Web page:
The Most Important Poll You Didn’t See

April 26, 2016 2:55 pm

You’re here at TPM. So you’re probably a political junkie. You’ve undoubtedly seen a lot of horse race polls. Sanders is more popular than Hillary. Trump is historically unpopular. Both candidates consistently beat Trump and Cruz. But Sanders consistently does so by greater margins. All valuable information if you know how to interpret it. But the Harvard Institute of Politics just released a detailed poll on the opinions of millennial voters, particularly voters between 18 and 29 years of age. The results are a very, very big deal.

Here’s what the poll shows.

First, millennials map, in a more exaggerated form, the views of the general public on the top candidates. They have very favorable impressions of Bernie Sanders (54/31); fairly unfavorable impressions of Hillary Clinton (37/53) and extremely unfavorable impressions of Donald Trump (17/74.)

So what about Clinton’s problem with millennials? Well, in a race against Donald Trump it basically disappears. Among 18 to 29 year olds, Clinton beats Trump 61% to 25% to 14% undecided/”don’t know”. As we’ve discussed numerous times, what happens in a primary gives you very little insight into what happens in a general election. The dynamics are fundamentally different, often at odds with each other.

But deeper in the numbers are more telling results.

In Spring of 2015, this age group wanted the Democratic party to win the next presidential election by 15 points (55% to 40%). Now, a year later, that spread has increased to 28 points (61% to 32%). Notably, this is irrespective of candidates. It’s Democrat versus Republican. Also for the first time in 5 years the number of self-identified Democrats is higher than self-identified independents. Dem 40%; Indy 36%, GOP 22%.

The poll results also include various questions that might be taken as measures of liberal politics. They’re all higher this year than they were in 2015 or 2013.

Take all that together and you come away with pretty clear evidence that over the course of the Democratic primary young voters have become more attached to progressive politics and the Democratic party. One read of this is that the primary process itself – as divisive as it has sometimes seemed – has deepened young voters’ identification with the Democratic party.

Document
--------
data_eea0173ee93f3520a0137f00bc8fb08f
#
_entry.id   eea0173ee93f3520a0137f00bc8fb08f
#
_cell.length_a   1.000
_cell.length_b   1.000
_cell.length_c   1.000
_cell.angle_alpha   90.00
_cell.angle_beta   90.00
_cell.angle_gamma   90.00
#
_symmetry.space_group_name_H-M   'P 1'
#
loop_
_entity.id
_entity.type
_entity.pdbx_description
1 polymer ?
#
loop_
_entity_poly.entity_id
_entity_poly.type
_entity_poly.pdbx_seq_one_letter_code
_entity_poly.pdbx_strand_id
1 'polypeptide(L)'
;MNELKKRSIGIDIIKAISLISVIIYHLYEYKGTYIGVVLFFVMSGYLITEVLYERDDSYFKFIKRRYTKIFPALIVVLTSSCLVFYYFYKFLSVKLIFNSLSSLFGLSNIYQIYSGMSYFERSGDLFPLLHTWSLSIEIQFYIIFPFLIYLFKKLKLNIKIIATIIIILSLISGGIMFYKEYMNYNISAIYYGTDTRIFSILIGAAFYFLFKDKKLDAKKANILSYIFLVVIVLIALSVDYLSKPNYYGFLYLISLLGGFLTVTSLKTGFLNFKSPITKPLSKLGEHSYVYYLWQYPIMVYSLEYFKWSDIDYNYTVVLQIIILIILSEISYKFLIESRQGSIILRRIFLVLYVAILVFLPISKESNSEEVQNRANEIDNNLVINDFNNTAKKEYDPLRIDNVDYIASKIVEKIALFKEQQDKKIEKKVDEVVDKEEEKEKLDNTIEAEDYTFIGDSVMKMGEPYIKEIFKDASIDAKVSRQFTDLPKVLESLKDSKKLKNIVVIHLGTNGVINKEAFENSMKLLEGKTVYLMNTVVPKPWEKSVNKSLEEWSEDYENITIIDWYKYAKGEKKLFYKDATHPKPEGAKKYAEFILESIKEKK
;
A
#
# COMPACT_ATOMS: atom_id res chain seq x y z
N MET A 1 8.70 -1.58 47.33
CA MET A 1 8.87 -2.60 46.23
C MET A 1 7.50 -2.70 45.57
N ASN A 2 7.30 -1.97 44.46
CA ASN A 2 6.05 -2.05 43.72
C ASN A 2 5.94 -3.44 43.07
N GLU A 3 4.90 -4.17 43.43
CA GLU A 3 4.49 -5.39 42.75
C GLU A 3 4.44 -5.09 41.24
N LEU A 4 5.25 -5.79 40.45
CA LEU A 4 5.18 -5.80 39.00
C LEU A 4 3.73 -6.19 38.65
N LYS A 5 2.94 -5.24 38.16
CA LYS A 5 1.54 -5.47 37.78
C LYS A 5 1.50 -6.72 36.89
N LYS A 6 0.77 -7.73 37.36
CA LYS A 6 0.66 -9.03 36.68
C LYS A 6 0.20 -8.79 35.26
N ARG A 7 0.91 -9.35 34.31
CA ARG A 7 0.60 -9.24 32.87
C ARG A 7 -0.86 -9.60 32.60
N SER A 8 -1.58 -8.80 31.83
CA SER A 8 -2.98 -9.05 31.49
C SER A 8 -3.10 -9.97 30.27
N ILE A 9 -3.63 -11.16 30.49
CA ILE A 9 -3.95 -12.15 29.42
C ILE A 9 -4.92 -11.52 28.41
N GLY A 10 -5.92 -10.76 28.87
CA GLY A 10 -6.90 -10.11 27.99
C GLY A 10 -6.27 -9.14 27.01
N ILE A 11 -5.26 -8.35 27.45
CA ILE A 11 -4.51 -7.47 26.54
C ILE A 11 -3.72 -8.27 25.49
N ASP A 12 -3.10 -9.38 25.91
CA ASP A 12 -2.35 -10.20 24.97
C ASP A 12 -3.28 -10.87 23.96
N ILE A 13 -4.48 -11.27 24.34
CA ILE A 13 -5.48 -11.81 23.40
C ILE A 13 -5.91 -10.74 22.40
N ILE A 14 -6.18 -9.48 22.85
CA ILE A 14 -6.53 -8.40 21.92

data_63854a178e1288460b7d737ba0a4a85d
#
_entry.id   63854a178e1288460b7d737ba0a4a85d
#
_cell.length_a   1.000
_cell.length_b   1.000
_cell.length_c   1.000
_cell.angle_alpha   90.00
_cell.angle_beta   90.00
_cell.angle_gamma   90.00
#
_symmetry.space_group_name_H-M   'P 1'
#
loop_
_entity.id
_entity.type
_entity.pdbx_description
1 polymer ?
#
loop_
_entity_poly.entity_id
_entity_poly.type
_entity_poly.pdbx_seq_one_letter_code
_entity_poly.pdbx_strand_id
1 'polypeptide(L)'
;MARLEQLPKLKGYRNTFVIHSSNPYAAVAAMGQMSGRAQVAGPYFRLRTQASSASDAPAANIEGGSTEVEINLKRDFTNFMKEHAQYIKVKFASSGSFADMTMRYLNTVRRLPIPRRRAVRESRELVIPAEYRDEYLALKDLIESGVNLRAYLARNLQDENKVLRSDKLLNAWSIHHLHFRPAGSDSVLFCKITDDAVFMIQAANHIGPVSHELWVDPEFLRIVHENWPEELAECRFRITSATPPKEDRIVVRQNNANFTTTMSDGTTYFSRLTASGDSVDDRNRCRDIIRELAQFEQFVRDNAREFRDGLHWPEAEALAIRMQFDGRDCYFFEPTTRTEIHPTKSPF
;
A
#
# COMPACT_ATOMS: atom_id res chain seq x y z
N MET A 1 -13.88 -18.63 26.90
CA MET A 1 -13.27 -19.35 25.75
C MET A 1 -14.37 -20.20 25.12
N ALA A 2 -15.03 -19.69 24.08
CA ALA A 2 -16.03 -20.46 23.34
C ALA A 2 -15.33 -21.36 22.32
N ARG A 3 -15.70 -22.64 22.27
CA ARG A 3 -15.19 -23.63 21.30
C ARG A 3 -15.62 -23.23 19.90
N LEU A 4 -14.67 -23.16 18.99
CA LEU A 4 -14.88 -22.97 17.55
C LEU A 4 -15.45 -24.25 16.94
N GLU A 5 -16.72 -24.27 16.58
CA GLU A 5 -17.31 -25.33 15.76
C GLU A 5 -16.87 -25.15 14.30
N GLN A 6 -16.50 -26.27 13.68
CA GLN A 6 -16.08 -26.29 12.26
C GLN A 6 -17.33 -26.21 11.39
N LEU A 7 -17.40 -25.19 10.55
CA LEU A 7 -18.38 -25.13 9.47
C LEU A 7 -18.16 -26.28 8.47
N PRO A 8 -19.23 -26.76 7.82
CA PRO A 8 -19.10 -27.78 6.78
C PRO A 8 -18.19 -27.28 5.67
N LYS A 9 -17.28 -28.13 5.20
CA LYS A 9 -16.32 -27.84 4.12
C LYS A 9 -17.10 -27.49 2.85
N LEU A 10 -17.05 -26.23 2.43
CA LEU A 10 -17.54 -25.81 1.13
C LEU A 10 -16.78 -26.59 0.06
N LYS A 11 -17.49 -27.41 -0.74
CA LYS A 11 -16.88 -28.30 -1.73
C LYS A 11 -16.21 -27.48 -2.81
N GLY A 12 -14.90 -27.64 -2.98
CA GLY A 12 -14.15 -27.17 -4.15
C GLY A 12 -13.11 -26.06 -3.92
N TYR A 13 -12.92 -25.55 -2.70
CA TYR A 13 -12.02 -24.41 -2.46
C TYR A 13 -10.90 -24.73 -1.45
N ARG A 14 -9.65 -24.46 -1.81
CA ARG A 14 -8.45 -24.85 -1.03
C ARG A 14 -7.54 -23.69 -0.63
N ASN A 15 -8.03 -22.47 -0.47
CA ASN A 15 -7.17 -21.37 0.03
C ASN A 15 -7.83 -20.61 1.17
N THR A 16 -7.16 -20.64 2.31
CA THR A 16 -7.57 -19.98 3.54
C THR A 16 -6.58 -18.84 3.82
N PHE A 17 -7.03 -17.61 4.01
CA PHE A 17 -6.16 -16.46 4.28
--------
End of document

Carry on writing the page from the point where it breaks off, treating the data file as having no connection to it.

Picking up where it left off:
To a great degree, that seems to be the case. But there are other potential factors and potential explanations. The trend on the issues, if not the party identification front, has been moving in a more liberal direction over the last four years. That predates this Clinton v Sanders match up. Meanwhile, Trump and the GOP primary process are so toxic (as represented in these poll numbers) that they must themselves be deepening young voters’ partisan attachment to the Democratic party. In other words, we don’t know if Democratic partisan identification is increasing while the primary process is unfolding or because of the primary process itself. It’s probably some of both.

There’s a lot of fascinating information in this poll – about the criminal justice system, education, views about capitalism and socialism. I’ve focused mainly on what’s relevant to the current presidential race. The overarching results on that front are pretty clear. Despite press commentary about both parties being deeply divided and millennials fleeing the Democratic brand, these results tell a very different story: Millennials aren’t just liberal. They’re getting more liberal. And rather than being liberal on policy issues but alienated from the Democratic party, they’re actually become significantly more identified with the Democratic party during this primary process. Are they wild about Hillary Clinton? No, they’re not. But in a general election context, liberal political views and the importance of the Democrats winning the 2016 election seems to more than offset that disaffection.

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